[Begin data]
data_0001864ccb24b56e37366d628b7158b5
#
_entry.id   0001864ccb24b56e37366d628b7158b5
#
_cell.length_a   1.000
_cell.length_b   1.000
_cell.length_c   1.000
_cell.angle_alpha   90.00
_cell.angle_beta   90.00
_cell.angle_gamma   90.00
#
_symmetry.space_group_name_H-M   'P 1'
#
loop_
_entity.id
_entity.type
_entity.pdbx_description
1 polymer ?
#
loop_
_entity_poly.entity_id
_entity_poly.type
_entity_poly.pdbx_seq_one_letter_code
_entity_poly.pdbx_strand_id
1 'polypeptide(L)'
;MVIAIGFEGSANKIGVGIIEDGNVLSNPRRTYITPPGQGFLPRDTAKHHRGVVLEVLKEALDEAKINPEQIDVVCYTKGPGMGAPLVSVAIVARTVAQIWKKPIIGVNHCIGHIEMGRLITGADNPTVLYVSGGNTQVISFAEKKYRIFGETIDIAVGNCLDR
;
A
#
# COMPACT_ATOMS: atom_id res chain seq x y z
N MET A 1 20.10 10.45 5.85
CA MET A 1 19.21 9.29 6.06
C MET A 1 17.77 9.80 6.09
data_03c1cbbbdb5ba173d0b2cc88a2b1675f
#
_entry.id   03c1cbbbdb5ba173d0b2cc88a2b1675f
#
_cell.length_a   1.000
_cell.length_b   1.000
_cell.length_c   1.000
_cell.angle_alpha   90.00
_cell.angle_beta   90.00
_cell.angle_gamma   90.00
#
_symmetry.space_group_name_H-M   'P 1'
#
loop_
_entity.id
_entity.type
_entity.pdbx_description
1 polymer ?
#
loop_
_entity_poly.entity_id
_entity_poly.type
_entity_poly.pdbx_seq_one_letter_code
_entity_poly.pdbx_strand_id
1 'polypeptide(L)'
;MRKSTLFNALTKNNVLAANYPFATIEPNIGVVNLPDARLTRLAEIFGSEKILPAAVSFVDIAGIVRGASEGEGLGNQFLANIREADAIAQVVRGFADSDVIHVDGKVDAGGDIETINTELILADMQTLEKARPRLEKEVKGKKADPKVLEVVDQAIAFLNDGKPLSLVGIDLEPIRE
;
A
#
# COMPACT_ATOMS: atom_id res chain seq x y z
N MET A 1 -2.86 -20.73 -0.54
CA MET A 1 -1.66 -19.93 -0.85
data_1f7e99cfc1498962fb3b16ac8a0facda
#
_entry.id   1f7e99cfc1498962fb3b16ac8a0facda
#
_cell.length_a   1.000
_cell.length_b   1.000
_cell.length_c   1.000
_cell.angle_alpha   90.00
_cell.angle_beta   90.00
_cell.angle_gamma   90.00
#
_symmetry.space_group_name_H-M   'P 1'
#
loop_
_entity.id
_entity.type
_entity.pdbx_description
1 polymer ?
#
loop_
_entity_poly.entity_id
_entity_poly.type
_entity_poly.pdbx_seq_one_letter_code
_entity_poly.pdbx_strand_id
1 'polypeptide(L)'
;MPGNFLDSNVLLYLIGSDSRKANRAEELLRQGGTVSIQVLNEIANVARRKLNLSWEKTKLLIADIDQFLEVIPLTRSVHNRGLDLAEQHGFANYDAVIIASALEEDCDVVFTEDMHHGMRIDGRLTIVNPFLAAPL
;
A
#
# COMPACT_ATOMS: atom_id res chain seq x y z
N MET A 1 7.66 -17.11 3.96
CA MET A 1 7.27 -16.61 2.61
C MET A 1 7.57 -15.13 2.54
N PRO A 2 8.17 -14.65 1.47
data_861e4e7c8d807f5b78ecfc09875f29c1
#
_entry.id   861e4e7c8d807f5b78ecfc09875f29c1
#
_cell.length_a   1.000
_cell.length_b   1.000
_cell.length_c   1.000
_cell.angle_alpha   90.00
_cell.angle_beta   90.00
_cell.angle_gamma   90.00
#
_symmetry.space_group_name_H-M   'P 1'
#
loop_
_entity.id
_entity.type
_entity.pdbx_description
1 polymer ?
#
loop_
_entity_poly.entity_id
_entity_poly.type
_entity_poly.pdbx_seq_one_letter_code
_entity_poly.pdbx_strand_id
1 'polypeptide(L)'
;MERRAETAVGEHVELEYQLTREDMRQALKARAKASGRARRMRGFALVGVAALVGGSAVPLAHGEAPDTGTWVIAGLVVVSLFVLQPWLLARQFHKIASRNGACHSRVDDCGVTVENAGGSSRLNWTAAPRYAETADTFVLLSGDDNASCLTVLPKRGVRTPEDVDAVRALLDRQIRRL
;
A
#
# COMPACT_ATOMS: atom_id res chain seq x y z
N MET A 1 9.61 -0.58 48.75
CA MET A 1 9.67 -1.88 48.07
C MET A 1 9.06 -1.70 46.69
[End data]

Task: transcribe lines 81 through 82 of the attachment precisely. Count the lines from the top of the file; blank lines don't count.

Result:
_entity.type
_entity.pdbx_description